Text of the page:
If history is any guide, as Oxford scholar Peter Frankopan points out, China’s new Silk Road initiative in the 21st century will be replete with the same kind of benefits and drawbacks as the old Silk Road trading routes millennia ago.

As a concept of governance rooted in the wisdom of one of the longest surviving civilizations on the planet, tianxia is certainly a worthy ideal. Its viability in today’s interdependent world of plural identities will be determined by what actually transpires on the ground for all those under heaven.

Nathan Gardels in The Washington Post


12 Comments

  1. rtj1211 says

    Size of economy is less important than purchasing power per capita. I would prefer a nation of 20 million where the median salary were $50,000 than a nation of one billion where the median salary was $15,000.

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    • Mulga Mumblebrain says

      Chinese wages have been growing dtrongly for over ten years, and China’s economy is more and more based on domestic consumption, while tens of millions of Chinese travel overseas every year. In the USA, in contrast, median wages have stagnated for forty years, and the serfs are buried under unpayable debt. I know which society I’d prefer to live in as an average citizen.

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  2. Mikalina says

    Reading this I feel like I’m rummaging around in a big pudding looking for the sixpence.

    China wants to build a tent full of harmony? Doesn’t matter where (or when) you get your ideology, top down is authoritarian. We are going to have to, at some point, build from the bottom up.

    China will grow bigger around the world than Russia? People, listen, Russia does not want to take over the world.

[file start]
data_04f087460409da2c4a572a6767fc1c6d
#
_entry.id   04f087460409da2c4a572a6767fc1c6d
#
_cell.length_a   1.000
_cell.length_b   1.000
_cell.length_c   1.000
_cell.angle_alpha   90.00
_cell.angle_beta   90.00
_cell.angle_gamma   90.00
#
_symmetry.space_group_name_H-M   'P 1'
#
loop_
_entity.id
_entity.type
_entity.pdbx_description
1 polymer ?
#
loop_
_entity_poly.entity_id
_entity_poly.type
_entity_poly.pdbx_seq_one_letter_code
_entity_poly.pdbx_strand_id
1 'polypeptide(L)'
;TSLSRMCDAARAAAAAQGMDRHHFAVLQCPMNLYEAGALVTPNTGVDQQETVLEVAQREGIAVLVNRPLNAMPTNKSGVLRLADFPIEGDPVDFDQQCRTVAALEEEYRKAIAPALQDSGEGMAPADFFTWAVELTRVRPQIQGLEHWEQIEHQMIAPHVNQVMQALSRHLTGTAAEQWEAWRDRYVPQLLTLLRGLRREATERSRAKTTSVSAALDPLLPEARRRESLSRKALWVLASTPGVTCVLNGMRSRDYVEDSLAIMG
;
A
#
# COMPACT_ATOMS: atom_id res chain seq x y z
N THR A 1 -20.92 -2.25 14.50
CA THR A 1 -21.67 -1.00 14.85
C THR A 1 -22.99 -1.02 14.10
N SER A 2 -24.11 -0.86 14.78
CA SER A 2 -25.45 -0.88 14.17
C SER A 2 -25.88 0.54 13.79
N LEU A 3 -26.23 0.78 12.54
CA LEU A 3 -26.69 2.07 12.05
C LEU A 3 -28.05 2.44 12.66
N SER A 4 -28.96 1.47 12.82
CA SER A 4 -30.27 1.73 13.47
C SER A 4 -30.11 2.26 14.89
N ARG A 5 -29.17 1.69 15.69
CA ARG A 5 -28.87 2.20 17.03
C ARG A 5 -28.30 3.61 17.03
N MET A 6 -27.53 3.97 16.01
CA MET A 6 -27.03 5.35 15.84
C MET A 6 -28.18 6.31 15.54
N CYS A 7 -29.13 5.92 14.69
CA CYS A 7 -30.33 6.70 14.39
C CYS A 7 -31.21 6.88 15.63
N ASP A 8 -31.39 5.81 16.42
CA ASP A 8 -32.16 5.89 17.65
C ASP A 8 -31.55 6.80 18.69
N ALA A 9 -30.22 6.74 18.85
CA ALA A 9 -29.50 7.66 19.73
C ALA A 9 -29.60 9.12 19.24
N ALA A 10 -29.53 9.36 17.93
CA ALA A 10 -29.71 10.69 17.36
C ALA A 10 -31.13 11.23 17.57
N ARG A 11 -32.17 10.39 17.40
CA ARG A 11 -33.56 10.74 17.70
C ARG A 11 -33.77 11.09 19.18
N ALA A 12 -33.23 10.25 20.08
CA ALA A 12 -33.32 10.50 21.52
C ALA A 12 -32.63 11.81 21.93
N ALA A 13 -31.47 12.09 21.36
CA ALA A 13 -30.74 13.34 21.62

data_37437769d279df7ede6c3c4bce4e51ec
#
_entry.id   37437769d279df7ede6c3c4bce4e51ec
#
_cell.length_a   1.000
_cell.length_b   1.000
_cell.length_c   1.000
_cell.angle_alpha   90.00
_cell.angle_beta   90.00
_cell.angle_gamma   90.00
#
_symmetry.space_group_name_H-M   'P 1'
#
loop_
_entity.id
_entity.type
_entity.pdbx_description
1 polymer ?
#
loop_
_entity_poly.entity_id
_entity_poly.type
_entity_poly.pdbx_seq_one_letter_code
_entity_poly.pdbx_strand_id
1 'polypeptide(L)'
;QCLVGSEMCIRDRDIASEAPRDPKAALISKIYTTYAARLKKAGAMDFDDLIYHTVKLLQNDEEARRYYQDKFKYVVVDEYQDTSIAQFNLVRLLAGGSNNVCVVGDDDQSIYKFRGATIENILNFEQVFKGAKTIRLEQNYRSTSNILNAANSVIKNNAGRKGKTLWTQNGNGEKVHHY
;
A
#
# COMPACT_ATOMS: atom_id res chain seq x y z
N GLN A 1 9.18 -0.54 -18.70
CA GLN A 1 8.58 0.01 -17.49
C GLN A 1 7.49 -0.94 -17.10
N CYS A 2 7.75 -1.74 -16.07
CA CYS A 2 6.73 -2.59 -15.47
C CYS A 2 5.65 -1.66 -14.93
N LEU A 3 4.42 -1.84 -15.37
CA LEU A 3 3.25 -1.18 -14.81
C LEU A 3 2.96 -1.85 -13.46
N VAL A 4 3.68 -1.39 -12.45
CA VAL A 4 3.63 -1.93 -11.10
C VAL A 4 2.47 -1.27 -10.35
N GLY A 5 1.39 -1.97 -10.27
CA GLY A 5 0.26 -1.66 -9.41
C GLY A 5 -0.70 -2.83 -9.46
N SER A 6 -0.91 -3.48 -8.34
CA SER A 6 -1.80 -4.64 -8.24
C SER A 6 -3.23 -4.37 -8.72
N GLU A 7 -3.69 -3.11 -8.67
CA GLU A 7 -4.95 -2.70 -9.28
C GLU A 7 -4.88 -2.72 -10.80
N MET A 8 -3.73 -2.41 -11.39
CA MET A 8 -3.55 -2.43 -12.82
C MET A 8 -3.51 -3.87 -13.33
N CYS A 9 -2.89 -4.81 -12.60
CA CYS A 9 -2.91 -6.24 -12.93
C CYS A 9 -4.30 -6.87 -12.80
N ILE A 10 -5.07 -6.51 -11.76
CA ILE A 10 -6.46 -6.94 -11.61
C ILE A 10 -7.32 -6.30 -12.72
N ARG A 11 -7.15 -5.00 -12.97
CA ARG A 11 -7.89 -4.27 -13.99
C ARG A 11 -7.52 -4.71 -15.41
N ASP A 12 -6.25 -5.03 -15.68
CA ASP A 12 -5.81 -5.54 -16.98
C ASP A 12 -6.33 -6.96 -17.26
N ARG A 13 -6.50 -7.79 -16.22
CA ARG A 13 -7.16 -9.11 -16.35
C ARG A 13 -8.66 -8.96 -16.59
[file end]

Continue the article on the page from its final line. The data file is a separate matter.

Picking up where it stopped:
China thinks that ‘saving face’ is really important on a world stage and the US are making a total pratt of themselves – well, yes.

    China has bought a port? And? Don’t they own many of Britain’s ports?

    Insubstantial waffle with a tiny bit of gaslighting in the use of the passive where Russia appears to be the culprit for hostility generated. C minus.

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  3. There is an old Chinese tale about when God made humans, he baked them in a huge oven. Many were badly burned and these became the black people on earth. Others were undercooked and these became the pale skinned people on earth. God then looked upon those that were cooked to perfection and these of course became the Chinese. The story explains well the exalted view that the Chinese have of themselves and which in many ways illustrates that self importance that is so similar to the US’s own sense of manifest destiny. China’s own chauvinistic view of itself and others, together with many aspects of China suggests that we really should be less sanguine about China’s growing power in the world.